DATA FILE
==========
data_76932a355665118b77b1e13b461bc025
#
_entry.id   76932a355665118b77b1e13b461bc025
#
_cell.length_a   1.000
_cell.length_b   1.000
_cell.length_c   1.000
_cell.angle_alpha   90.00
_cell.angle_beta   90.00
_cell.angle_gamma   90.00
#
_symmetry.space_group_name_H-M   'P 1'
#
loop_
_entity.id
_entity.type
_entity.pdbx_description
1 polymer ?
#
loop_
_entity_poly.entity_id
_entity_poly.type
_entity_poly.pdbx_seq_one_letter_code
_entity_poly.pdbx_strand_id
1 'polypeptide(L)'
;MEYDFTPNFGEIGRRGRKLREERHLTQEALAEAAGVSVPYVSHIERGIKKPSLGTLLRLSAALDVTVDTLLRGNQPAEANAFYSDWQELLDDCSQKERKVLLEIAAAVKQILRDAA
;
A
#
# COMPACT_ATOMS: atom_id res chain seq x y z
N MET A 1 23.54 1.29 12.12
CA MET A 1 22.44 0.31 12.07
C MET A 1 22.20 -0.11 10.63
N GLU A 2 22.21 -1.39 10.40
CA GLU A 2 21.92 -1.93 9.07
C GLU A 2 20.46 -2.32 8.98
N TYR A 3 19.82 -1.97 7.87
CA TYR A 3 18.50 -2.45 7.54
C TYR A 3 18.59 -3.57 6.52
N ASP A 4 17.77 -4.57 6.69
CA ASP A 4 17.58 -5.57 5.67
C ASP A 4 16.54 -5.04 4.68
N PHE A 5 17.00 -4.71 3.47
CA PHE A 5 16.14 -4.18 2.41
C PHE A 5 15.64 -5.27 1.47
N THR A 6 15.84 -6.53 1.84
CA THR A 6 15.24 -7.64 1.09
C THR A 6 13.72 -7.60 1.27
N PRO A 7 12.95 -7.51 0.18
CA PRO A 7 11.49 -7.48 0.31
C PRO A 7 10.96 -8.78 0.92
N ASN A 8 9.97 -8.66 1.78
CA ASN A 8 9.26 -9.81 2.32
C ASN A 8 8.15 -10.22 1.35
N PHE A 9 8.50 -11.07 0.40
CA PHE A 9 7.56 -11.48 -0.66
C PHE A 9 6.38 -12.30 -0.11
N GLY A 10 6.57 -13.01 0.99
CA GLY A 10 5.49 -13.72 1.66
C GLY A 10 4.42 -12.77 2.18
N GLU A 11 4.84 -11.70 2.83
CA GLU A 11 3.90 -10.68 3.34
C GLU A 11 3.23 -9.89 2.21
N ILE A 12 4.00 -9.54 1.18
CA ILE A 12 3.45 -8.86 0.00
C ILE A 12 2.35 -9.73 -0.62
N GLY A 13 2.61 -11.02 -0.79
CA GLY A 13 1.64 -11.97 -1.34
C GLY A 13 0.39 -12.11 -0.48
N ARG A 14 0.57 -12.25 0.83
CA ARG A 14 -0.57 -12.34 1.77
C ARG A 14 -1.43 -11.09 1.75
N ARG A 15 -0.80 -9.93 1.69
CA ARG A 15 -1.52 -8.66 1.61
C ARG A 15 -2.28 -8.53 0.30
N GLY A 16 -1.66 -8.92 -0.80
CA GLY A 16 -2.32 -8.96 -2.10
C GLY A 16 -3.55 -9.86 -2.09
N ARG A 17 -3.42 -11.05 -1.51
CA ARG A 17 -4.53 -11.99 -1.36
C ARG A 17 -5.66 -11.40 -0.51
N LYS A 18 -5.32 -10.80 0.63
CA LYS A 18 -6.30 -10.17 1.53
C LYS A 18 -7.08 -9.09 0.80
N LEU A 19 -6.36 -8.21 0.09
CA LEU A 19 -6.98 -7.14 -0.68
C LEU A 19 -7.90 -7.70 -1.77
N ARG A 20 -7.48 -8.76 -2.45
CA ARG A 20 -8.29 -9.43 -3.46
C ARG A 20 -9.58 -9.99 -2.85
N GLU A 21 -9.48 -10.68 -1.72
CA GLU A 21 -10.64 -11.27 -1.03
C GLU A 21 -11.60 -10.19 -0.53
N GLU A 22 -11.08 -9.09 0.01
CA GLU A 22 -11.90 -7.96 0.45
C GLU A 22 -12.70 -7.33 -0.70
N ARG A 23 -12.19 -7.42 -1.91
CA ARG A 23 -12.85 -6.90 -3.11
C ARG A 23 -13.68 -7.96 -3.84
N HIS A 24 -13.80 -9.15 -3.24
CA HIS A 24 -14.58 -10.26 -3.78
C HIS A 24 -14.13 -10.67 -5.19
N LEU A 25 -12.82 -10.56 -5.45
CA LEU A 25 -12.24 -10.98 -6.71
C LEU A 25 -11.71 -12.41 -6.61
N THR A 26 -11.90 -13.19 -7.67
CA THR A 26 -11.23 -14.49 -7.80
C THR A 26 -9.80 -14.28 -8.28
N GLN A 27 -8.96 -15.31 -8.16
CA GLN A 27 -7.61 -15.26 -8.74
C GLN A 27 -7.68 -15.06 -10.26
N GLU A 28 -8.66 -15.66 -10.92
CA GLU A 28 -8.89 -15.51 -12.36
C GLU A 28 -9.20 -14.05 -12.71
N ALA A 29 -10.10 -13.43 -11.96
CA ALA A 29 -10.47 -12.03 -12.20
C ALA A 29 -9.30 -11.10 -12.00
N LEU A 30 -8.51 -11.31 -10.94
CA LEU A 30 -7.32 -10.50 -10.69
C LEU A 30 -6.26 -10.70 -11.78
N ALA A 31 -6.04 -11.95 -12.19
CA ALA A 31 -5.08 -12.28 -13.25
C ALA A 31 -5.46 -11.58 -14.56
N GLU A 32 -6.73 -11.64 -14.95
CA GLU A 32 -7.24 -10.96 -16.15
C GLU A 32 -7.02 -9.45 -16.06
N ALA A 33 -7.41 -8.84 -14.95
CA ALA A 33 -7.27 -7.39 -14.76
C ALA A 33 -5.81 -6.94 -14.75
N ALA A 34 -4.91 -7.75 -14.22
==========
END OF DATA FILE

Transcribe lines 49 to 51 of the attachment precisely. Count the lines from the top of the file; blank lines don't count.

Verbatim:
N PRO A 7 12.95 -7.51 0.18
CA PRO A 7 11.49 -7.48 0.31
C PRO A 7 10.96 -8.78 0.92